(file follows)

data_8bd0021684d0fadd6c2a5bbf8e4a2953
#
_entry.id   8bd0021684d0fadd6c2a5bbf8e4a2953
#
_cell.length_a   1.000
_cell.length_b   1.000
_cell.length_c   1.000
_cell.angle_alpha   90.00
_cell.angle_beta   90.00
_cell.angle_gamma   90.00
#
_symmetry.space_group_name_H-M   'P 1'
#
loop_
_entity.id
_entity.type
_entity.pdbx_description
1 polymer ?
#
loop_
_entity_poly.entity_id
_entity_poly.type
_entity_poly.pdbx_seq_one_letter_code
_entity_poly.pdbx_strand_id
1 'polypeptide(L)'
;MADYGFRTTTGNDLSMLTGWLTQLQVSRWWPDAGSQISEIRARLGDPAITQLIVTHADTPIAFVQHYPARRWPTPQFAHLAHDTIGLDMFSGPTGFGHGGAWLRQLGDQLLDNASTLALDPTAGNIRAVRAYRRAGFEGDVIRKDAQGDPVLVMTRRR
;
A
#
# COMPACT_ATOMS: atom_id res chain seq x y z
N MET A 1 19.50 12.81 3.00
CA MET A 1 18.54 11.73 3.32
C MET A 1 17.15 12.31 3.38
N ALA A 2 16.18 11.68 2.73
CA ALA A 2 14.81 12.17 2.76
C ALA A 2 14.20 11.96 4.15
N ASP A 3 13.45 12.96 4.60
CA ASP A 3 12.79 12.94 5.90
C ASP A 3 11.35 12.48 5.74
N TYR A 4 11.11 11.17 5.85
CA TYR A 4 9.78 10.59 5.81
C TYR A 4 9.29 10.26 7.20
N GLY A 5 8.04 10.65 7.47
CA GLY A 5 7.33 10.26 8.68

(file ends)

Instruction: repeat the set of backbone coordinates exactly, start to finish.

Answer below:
data_8bd0021684d0fadd6c2a5bbf8e4a2953
#
_entry.id   8bd0021684d0fadd6c2a5bbf8e4a2953
#
_cell.length_a   1.000
_cell.length_b   1.000
_cell.length_c   1.000
_cell.angle_alpha   90.00
_cell.angle_beta   90.00
_cell.angle_gamma   90.00
#
_symmetry.space_group_name_H-M   'P 1'
#
loop_
_entity.id
_entity.type
_entity.pdbx_description
1 polymer ?
#
loop_
_entity_poly.entity_id
_entity_poly.type
_entity_poly.pdbx_seq_one_letter_code
_entity_poly.pdbx_strand_id
1 'polypeptide(L)'
;MADYGFRTTTGNDLSMLTGWLTQLQVSRWWPDAGSQISEIRARLGDPAITQLIVTHADTPIAFVQHYPARRWPTPQFAHLAHDTIGLDMFSGPTGFGHGGAWLRQLGDQLLDNASTLALDPTAGNIRAVRAYRRAGFEGDVIRKDAQGDPVLVMTRRR
;
A
#
# COMPACT_ATOMS: atom_id res chain seq x y z
N MET A 1 19.50 12.81 3.00
CA MET A 1 18.54 11.73 3.32
C MET A 1 17.15 12.31 3.38
N ALA A 2 16.18 11.68 2.73
CA ALA A 2 14.81 12.17 2.76
C ALA A 2 14.20 11.96 4.15
N ASP A 3 13.45 12.96 4.60
CA ASP A 3 12.79 12.94 5.90
C ASP A 3 11.35 12.48 5.74
N TYR A 4 11.11 11.17 5.85
CA TYR A 4 9.78 10.59 5.81
C TYR A 4 9.29 10.26 7.20
N GLY A 5 8.04 10.65 7.47
CA GLY A 5 7.33 10.26 8.68